CORTE INTERAMERICANA DE DERECHOS HUMANOS
COUR INTERAMERICAINE DES DROITS DE L'HOMME
CORTE INTERAMERICANA DE DIREITOS HUMANOS
INTER-AMERICAN COURT OF HUMAN RIGHTS
The Inter-American Court of Human Rights held its LVI Regular Session at its seat in San José, Costa Rica, from August 26th to September 7th, 2002. The following public hearing took place during this session: ...
7. Lori Berenson Case v. Peru. Preliminary Phase.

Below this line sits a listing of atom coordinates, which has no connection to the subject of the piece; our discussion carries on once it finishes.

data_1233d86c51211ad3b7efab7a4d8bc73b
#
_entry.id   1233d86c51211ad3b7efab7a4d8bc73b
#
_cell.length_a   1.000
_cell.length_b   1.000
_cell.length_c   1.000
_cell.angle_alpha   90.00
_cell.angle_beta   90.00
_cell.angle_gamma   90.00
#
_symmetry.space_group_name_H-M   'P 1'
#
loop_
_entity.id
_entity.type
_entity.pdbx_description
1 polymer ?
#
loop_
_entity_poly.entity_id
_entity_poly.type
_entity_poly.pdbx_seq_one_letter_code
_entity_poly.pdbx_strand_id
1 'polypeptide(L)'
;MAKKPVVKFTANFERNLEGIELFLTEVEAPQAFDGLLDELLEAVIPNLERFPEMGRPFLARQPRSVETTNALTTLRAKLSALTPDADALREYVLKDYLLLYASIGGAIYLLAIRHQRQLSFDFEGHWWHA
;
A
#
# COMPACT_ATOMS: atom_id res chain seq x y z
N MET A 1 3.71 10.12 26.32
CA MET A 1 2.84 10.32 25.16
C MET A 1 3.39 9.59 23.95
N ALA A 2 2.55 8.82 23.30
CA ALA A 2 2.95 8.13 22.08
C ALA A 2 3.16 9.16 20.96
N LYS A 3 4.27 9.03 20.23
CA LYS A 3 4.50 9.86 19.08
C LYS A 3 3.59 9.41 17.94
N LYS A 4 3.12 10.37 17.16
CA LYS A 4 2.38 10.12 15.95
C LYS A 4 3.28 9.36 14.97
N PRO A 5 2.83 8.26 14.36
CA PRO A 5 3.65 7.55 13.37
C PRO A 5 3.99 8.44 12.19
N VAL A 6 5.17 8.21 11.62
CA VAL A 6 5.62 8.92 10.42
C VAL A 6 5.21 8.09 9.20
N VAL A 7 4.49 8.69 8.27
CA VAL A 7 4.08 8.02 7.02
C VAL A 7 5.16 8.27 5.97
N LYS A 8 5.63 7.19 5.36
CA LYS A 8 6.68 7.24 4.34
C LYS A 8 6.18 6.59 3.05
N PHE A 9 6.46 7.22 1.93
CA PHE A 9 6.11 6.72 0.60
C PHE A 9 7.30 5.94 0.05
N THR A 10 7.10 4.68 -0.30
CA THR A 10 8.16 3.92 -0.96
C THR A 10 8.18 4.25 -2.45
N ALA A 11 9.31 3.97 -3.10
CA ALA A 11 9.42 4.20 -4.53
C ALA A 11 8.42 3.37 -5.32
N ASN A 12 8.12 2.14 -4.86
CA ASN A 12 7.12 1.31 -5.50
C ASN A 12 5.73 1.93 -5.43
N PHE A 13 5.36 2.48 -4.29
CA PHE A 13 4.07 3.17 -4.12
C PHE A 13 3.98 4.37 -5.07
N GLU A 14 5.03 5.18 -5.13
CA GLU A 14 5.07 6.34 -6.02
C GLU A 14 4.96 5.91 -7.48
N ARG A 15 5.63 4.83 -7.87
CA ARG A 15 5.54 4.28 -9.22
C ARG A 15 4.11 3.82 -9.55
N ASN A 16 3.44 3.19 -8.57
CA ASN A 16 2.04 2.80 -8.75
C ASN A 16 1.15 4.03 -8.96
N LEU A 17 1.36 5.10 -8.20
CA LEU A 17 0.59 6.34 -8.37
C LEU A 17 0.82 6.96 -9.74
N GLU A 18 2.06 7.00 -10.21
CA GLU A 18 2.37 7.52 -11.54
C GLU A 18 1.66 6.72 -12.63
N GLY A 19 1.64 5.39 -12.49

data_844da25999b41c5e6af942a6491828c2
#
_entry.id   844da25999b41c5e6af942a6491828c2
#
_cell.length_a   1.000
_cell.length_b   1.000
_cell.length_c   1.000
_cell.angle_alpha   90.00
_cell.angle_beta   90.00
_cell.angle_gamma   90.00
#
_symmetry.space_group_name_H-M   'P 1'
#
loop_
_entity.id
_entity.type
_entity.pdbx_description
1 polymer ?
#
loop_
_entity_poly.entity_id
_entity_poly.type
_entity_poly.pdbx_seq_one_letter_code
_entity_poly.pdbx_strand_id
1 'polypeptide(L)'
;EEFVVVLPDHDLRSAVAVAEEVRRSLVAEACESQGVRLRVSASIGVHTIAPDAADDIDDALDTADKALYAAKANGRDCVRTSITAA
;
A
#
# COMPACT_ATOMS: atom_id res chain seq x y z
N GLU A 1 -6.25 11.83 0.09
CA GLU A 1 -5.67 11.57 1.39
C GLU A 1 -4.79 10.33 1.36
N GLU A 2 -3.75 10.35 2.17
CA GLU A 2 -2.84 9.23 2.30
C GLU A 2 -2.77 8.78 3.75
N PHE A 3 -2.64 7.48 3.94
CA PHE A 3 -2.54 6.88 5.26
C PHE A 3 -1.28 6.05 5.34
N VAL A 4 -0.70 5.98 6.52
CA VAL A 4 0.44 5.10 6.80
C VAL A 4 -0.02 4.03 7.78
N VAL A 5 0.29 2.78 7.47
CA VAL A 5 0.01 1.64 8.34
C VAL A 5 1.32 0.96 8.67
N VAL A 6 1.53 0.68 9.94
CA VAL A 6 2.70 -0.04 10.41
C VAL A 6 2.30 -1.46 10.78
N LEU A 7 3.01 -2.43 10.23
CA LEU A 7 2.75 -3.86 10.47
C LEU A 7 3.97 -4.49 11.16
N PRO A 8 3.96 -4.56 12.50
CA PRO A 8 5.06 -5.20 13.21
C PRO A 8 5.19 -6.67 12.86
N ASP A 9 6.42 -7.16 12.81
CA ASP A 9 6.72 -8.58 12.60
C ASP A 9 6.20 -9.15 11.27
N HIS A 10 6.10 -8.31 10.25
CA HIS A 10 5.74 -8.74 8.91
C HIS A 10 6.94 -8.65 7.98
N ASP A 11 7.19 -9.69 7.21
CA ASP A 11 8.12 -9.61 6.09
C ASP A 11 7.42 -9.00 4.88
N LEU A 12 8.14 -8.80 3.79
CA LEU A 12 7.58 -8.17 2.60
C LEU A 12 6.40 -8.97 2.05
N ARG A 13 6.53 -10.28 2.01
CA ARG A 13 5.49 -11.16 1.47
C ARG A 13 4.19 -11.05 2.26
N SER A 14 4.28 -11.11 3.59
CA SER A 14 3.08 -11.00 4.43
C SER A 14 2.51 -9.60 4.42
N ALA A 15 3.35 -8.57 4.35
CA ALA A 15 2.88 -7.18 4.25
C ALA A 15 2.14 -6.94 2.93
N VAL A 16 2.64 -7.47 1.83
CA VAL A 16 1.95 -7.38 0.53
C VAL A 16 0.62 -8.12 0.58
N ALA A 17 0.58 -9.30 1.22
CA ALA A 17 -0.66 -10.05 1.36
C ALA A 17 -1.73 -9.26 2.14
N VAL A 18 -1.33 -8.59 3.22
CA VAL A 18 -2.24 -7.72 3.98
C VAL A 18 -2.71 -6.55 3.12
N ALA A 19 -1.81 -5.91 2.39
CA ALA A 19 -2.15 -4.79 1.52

On July 29th, 2002 the Inter-American Commission on Human Rights filed an application to the Court on the Lori Helene Berenson Case (No. 11,876) against the State of Peru. According to the Commission, said application refers to the "violations of the human rights of Mrs. Lori Helene Berenson Mejía that took place both during her trial under military jurisdiction and subsequently under regular criminal jurisdiction, as well as the inhumane conditions of her detainment in the Yanamayo prison." According to the facts stated by the Commission in its application, United States citizen Lori Helene Berenson Mejía was detained on November 30, 1995 in Lima, Peru, and a case was brought against her for the crime of "high treason" under military jurisdiction. In this legal proceeding, the provisions of Decree Law No. 25.659 were applied, according to which "faceless" military judges tried the alleged victim, and there were restrictions to her right to defense. On March 12, 1996 Mrs. Lori Berenson was sentenced to life imprisonment, charged with the crime of "high treason." After Mrs. Berenson filed an extraordinary remedy for review of final judgment, the Supreme Military Justice Council established that Mrs. Lori Berenson "did not occupy that leadership position within the aforementioned terrorist organization; and that, this being so, the criminal conduct of the applicant is not in line with the hypothesis contained in the Decree Law [No. 25.659] that regulates the crime of High Treason." According to the statement by the Commission, that Court annulled the supreme writ of execution of March 12, 1996, in its August 18, 2000 judgment. The Commission continued its statement of the facts and pointed out that after that judgment had been rendered, copies of the case file were forwarded to the regular criminal court, where a new trial against her began on August 28, 2000, which culminated in the June 20, 2001 judgment that convicted Mrs. Berenson for the crime of collaboration with terrorism, set forth in Article 4, paragraphs (a) and (b) of Decree Law No. 25.475, and she was sentenced to 20 years in prison. The Supreme Court of Justice of Peru confirmed this judgment on February 13, 2002. Finally, the Commission stated that Mrs. Berenson was incarcerated at the Yanamayo prison from January 17, 1996 to October 7, 1998, during which time, according to the argument by the Commission, she was subjected to "inhumane detainment conditions." In the opinion of the Commission, said facts constituted a violation "to the detriment of Mrs. Berenson of the rights to fair trial, to freedom from ex post facto laws, and to humane treatment, embodied in Articles 8, 9 and 5 of the American Convention, respectively, all of them in combination with the obligation imposed by Article 1(1) on the Peruvian State to respect and ensure the rights protected by the Convention." The Commission also stated in its application that "[t]he legislation under which Mrs. Berenson was tried and convicted involve[d] a violation by the Peruvian State of its duty to adopt domestic legal measures, in accordance with the terms of article 2 of the American Convention." The Commission requested that the Court determine and declare that the Peruvian State is responsible for said violations and that it "has the international obligation to ensure reparation to Mrs. Lori Berenson for the violations to her human rights committed by the Peruvian State through its agents." In this regard, the Commission requested that the Court order the Peruvian State "pursuant to its domestic legal provisions, to immediately adopt all necessary measures for the violations of the human rights of Mrs. Lori Berenson to cease [...] and, specifically, to ensure the enjoyment by Mrs. Lori Berenson of her infringed human rights." With respect to pecuniary and non pecuniary damage, the Commission stated in its application that "the [alleged] victim w[ould] specify her claims [...], pursuant to Article 63 of the American Convention and Articles 23 and those in accordance with it in the Rules of Procedure of the Court." The Commission also requested that the Court order the State, as a guarantee of non-repetition to adopt "the necessary measures to amend Decree Laws 25.475 and 25.659, in such a manner as to make them compatible with the American Convention on Human Rights." Finally, the Commission requested that the Court order the Peruvian State to pay well-founded costs originating at the national level, as well as those originating at the international level in processing the case before the Commission and those that may derive from processing the application before the Inter-American Court.